The work of Hu [8] shows a FEA of axial elastic characteristics of wire ropes. An exemplary monolayer round strand with a diameter of 20 mm was geometrically established in Pro/E and simulated in ABAQUS with the help of the explicit dynamic finite element method. The mesh of the stranded structure consists of approximately 1.2 million solid elements connected by approximately 1.5 million nodes. The results have shown a nonlinear behavior in the axial tension relatively to the axial elongation of the wire rope [8].
An additional approach for simulating stranded structures, especially High-Voltage (HV) litz is given in the work of Boenig [9], where the mechanical behavior of HV litz under bending and torsional loads is examined. The evaluation of the impact of implicit and explicit solvers uses simplified geometry models, different meshing methods and various friction coefficients for the contact definitions. As a result, the use of beam elements instead of solid elements for discretizing a complex geometry, like a HV litz, decreased not only the total amount of elements and nodes but also the solving time. A challenge arising with the use of beam elements is the proper calculation of the friction contacts between the beams because of their noteworthy influence on the bending stiffness of HV litz. Nevertheless, beam elements are shown to be suitable discretization elements for long, thin wire geometries [9].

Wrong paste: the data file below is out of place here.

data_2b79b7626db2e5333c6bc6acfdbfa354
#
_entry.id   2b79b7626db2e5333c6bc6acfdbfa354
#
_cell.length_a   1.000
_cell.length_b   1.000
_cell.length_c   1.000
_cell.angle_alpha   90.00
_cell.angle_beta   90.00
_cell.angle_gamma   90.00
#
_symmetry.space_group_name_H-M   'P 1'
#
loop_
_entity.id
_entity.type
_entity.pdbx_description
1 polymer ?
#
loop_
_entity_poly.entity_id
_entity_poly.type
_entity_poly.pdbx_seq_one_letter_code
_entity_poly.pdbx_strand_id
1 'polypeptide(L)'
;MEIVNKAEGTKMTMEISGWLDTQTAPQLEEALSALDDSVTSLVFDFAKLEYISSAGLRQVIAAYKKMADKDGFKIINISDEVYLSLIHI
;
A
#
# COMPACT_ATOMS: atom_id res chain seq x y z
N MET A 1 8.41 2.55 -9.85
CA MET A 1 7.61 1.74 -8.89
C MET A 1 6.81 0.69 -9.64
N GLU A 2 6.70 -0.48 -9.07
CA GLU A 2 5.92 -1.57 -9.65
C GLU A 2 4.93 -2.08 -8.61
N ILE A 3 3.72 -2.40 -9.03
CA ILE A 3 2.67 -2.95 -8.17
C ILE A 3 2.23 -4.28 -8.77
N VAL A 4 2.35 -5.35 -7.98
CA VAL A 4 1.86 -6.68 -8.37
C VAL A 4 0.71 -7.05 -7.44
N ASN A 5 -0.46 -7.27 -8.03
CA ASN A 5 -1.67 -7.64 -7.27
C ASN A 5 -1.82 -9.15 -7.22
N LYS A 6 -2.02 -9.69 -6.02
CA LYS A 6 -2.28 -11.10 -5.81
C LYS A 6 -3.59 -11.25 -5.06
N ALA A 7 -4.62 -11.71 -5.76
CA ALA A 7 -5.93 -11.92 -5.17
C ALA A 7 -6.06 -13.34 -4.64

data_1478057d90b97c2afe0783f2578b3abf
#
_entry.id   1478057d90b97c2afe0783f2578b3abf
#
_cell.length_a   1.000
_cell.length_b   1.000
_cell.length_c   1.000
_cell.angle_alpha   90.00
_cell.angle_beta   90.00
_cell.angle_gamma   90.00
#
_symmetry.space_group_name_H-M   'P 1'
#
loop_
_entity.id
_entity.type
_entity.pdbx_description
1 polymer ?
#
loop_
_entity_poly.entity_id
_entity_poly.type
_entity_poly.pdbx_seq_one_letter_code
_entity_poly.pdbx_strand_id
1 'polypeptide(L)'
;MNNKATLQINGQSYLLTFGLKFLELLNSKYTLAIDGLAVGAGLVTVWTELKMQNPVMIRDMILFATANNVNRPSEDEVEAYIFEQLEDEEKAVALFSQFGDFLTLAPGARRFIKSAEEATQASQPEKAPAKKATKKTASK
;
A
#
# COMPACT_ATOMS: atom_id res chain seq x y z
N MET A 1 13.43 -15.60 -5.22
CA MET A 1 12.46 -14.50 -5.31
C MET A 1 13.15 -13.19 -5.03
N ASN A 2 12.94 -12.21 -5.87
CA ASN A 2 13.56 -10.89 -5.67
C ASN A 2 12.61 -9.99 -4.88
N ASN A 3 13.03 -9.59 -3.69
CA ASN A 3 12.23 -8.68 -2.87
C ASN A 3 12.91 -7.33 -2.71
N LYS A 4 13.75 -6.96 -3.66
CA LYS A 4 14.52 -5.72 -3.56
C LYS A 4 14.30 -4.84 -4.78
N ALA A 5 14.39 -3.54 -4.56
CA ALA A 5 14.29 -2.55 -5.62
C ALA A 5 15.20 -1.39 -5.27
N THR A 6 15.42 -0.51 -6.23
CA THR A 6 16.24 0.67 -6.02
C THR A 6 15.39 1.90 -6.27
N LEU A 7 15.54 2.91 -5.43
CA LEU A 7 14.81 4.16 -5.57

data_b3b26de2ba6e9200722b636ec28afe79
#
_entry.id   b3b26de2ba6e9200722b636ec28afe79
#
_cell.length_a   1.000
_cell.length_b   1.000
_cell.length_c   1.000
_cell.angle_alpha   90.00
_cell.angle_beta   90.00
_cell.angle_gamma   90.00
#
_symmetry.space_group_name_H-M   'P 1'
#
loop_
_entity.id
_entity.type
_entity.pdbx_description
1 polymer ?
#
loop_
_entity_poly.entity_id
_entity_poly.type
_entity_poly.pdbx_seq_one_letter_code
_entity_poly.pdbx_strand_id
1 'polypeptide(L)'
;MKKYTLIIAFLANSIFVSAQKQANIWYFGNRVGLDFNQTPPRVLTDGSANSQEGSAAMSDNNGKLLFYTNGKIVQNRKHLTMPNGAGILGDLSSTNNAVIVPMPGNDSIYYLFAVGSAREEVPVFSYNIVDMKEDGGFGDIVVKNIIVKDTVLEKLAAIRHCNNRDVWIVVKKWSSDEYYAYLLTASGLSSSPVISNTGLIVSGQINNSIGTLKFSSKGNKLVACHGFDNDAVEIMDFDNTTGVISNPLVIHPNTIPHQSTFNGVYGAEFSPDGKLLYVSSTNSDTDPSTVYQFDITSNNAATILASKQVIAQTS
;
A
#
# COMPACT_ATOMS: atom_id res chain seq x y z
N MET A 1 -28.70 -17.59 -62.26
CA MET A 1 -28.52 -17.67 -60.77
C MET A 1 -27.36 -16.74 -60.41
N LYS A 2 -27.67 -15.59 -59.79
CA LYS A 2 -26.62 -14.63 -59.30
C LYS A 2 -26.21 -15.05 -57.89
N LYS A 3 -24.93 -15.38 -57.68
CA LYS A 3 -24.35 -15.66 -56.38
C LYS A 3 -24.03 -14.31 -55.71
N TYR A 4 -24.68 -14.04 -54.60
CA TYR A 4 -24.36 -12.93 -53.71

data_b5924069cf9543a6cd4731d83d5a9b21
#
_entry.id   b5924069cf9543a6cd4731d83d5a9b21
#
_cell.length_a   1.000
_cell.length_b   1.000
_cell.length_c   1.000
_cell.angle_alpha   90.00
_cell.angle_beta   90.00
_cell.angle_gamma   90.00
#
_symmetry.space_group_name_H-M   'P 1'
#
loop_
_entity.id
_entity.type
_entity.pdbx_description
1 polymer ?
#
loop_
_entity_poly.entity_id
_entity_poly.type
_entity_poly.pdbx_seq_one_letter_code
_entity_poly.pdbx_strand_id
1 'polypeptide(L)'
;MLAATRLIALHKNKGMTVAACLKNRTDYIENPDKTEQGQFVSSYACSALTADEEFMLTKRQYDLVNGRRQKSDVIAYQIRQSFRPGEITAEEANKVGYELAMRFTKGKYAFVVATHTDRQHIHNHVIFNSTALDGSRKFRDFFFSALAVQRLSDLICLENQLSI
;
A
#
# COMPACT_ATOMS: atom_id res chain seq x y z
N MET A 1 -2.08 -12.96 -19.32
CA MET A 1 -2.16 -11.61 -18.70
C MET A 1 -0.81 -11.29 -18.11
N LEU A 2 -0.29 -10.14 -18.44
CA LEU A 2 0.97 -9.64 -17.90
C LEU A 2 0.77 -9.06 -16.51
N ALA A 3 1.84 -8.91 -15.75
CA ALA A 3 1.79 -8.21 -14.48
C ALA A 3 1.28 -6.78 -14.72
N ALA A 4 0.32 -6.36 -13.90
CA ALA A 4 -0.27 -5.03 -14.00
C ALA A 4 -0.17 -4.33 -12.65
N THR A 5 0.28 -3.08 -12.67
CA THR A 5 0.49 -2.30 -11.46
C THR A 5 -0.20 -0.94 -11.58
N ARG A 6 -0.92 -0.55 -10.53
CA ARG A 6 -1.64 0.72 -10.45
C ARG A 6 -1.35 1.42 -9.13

### 2.3 Need for action

So far, there is no approach to analyze a twisted multi-wire structure with over 1000 single conductors by FEA and to design it according to the application. Therefore, a closed procedure is necessary to simulate the mechanical behavior of HF litz wire under tensile and bending stresses and to detail the geometric model as much as possible considering calculation times.
Especially the HF litz wire must meet complex requirements. However, the mechanical design of an HF litz wire product is currently based on unstructured empirical values. A systematic approach to a design process is therefore necessary, in which FEA is used to support the dimensioning. A practical calculation time as well as the derivation of suitable substitute material models for each type of stress is crucial. Thereby material and contact nonlinearities occur due to the contact between the litz wire and coil body and the self-contacts of wires in different layers [10].

## 3 FEA of the mechanical behavior of high-frequency litz wire

The calculation uses the LS-DYNA solver for explicit time integration. The advantage of the explicit method is the great robustness of the solution even with dominant nonlinearities. For example, material nonlinearities or complex contact situations can lead to convergence problems in the implicit procedure and would require much computing time. With explicit methods, it can be solved with high reliability and an accurate estimation of the computing time [6].